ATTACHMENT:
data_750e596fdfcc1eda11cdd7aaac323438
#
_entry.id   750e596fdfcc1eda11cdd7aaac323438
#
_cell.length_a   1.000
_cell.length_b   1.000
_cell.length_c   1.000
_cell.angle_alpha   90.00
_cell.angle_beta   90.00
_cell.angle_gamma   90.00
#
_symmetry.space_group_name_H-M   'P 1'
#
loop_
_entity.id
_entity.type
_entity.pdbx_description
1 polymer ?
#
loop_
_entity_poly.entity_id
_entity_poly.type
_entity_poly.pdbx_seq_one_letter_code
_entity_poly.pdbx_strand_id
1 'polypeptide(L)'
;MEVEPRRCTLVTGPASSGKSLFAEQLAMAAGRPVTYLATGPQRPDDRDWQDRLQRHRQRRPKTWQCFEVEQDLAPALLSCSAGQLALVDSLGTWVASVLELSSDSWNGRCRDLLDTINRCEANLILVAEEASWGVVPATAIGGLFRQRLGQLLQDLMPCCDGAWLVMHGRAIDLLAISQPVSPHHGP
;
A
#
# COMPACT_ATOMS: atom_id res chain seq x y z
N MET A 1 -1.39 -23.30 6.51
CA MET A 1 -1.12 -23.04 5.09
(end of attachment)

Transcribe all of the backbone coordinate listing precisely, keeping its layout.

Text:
data_750e596fdfcc1eda11cdd7aaac323438
#
_entry.id   750e596fdfcc1eda11cdd7aaac323438
#
_cell.length_a   1.000
_cell.length_b   1.000
_cell.length_c   1.000
_cell.angle_alpha   90.00
_cell.angle_beta   90.00
_cell.angle_gamma   90.00
#
_symmetry.space_group_name_H-M   'P 1'
#
loop_
_entity.id
_entity.type
_entity.pdbx_description
1 polymer ?
#
loop_
_entity_poly.entity_id
_entity_poly.type
_entity_poly.pdbx_seq_one_letter_code
_entity_poly.pdbx_strand_id
1 'polypeptide(L)'
;MEVEPRRCTLVTGPASSGKSLFAEQLAMAAGRPVTYLATGPQRPDDRDWQDRLQRHRQRRPKTWQCFEVEQDLAPALLSCSAGQLALVDSLGTWVASVLELSSDSWNGRCRDLLDTINRCEANLILVAEEASWGVVPATAIGGLFRQRLGQLLQDLMPCCDGAWLVMHGRAIDLLAISQPVSPHHGP
;
A
#
# COMPACT_ATOMS: atom_id res chain seq x y z
N MET A 1 -1.39 -23.30 6.51
CA MET A 1 -1.12 -23.04 5.09